Dinosaur diversity analysed by clade, age, place and year of description.
NOT BAD, since the paper was basically a list of many, many results that could hardly have been summarised in the title. I give myself some points for listing the ways I analysed the data, rather than just saying “An analysis of dinosaur diversity” or something equally uninformative.
Phylogenetic definitions in the pre-PhyloCode era; implications for naming clades under the PhyloCode.
NOT BAD again, I suppose, since it was a discussion paper that couldn’t be summarised in a short title. Could I have said what the alluded-to implications are? I think probably not, in a reasonably concise title.
An unusual new neosauropod dinosaur from the Lower Cretaceous Hastings Beds Group of East Sussex, England.
RUBBISH, since it doesn’t name the new dinosaur (which was of course Xenoposeidon). I was young and stupid back then, and just followed convention. In mitigation, it does at least say when and where the specimen is from.
Case 3472: Cetiosaurus Owen, 1841 (Dinosauria, Sauropoda): proposed conservation of usage by designation of Cetiosaurus oxoniensis Phillips, 1871 as the type species.
DOUBLE-PLUS UGLY. But I am going to blame the journal on this one — they have a very firmly defined format for petition titles.
Head and neck posture in sauropod dinosaurs inferred from extant animals.
RUBBISH. What was I thinking, and why did my SV-POW!sketeer co-authors let me choose such an uninformative title? We should of course have gone with a title that says what posture we inferred. The associated blog-post had a much better title: Sauropods held their necks erect … just like rabbits.
A re-evaluation of Brachiosaurus altithorax Riggs 1903 (Dinosauria, Sauropoda) and its generic separation from Giraffatitan brancai (Janensch 1914).
ADEQUATE, since the title strongly implies the conclusion (generic separation) even if doesn’t quite come out and say it.
Electronic publication of nomenclatural acts is inevitable, and will be accepted by the taxonomic community with or without the endorsement of the Code.
BRILLIANT. The best title in my CV. You hardly even need to read the paper once you’ve read the title. The only downside: it’s 12 characters too long to tweet.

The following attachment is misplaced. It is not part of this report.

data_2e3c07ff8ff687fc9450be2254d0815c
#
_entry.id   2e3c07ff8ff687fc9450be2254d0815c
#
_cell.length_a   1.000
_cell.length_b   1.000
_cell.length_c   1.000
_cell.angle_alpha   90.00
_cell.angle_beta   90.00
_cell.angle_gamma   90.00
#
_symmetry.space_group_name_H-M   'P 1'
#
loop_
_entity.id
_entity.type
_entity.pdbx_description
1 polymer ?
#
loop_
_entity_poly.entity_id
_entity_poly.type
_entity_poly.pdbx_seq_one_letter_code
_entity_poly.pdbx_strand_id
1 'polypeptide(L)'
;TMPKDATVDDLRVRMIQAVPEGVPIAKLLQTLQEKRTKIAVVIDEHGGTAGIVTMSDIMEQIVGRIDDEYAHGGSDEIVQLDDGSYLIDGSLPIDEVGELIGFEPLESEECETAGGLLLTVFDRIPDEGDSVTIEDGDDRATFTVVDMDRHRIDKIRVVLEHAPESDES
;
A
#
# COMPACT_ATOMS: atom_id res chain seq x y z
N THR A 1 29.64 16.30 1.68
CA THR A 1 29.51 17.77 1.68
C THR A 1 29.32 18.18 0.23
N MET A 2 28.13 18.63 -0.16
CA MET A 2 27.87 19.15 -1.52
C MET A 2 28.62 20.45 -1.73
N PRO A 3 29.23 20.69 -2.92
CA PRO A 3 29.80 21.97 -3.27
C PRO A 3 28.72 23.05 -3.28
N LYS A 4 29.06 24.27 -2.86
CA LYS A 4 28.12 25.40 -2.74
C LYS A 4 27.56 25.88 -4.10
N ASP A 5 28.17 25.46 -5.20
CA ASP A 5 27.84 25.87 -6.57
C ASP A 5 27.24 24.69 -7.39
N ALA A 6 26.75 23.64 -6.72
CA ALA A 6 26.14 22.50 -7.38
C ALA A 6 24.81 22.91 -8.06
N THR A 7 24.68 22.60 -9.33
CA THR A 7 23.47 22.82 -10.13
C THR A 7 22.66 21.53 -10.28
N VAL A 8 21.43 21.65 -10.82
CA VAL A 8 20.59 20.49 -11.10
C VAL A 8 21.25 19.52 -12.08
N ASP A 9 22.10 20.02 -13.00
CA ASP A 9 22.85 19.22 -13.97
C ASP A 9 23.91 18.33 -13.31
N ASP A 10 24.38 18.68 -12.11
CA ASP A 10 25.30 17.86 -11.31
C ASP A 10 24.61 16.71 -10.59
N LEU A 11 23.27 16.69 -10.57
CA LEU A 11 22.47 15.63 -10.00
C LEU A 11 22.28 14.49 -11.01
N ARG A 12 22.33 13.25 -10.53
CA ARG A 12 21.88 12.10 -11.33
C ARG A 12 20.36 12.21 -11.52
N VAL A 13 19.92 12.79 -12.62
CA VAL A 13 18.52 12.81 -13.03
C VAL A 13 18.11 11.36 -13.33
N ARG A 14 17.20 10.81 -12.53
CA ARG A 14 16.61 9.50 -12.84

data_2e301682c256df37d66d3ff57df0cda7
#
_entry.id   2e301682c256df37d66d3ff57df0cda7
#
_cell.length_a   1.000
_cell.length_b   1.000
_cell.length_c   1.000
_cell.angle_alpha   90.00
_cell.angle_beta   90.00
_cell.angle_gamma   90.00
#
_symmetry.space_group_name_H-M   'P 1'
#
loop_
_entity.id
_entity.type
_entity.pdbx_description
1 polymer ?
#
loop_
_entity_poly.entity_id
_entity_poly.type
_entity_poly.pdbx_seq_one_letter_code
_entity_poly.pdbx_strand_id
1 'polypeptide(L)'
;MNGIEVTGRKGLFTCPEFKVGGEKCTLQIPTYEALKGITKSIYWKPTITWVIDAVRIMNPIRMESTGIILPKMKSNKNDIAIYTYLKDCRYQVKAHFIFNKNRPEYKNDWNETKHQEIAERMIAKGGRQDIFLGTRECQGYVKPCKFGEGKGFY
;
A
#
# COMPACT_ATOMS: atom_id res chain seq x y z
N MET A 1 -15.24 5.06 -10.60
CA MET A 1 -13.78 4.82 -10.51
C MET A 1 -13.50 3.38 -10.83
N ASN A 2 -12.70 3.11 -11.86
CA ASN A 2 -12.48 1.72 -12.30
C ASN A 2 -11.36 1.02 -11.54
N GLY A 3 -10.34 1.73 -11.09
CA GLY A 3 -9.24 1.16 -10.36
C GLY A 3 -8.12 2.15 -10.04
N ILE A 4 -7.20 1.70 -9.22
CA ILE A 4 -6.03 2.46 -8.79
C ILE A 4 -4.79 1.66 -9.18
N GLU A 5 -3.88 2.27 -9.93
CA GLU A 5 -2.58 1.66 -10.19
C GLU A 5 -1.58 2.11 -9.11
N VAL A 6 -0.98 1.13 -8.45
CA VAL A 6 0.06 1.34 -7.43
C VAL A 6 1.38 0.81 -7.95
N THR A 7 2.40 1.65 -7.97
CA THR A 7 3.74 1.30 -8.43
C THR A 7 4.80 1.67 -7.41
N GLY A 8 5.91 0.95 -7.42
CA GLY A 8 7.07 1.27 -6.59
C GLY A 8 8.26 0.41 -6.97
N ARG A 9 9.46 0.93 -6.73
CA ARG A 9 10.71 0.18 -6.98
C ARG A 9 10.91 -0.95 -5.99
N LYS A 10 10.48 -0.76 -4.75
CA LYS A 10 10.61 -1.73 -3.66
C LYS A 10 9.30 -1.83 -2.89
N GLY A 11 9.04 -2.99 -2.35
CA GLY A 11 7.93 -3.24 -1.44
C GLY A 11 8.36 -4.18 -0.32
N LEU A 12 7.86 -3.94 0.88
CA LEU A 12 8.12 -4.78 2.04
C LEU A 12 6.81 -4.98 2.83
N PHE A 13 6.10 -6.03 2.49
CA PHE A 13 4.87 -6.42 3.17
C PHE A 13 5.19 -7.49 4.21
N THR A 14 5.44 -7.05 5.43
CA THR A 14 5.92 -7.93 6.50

Sharing: public databases combat mistrust and secrecy.
GOOD, but I can’t take the credit for that (A) because I was third author behind Andy Farke and Matt, and (B) because the journal chose the title.
The Open Dinosaur Project.
OK, but we should have done better. Something like “The Open Dinosaur Project recruits volunteer effort to analyse dinosaur evolution”. Or, if we were being honest (and prescient), “The Open Dinosaur Project will lie embarrassingly moribund for more than two years”.
Sauropod dinosaur research: a historical review.
OK, since it does say what the paper is. But this title is not as good as that of the talk it was based on, “The evolution of sauropod dinosaurs from 1841 to 2008”. (I notice that Mark Witton nicked my title for his talk at TetZooCon.)
Running a question-and-answer website for science education: first hand experiences.
UNOBJECTIONABLE, but not my choice anyway — lead author Dave Hone presumably picked it. Could have done better by stating what at least one of those experiences was.
A new sauropod dinosaur from the Lower Cretaceous Cedar Mountain Formation, Utah, USA.
RUBBISH. At least this time it wasn’t entirely my fault. When we submitted this to Acta Palaeontologica Polonica, it was called “Brontomerus mcintoshi, a new sauropod dinosaur from the Lower Cretaceous Cedar Mountain Formation, Utah, USA”, but the journal made us take the taxon name out of the title. Why? Why why WHY?
The long necks of sauropods did not evolve primarily through sexual selection.
Why sauropods had long necks; and why giraffes have short necks.
EXCELLENT. Short, appealing and (hopefully) funny. When I give talks based on this paper, I use the even better short version, just “Why giraffes have short necks”. But that seemed a bit too cute for an academic setting.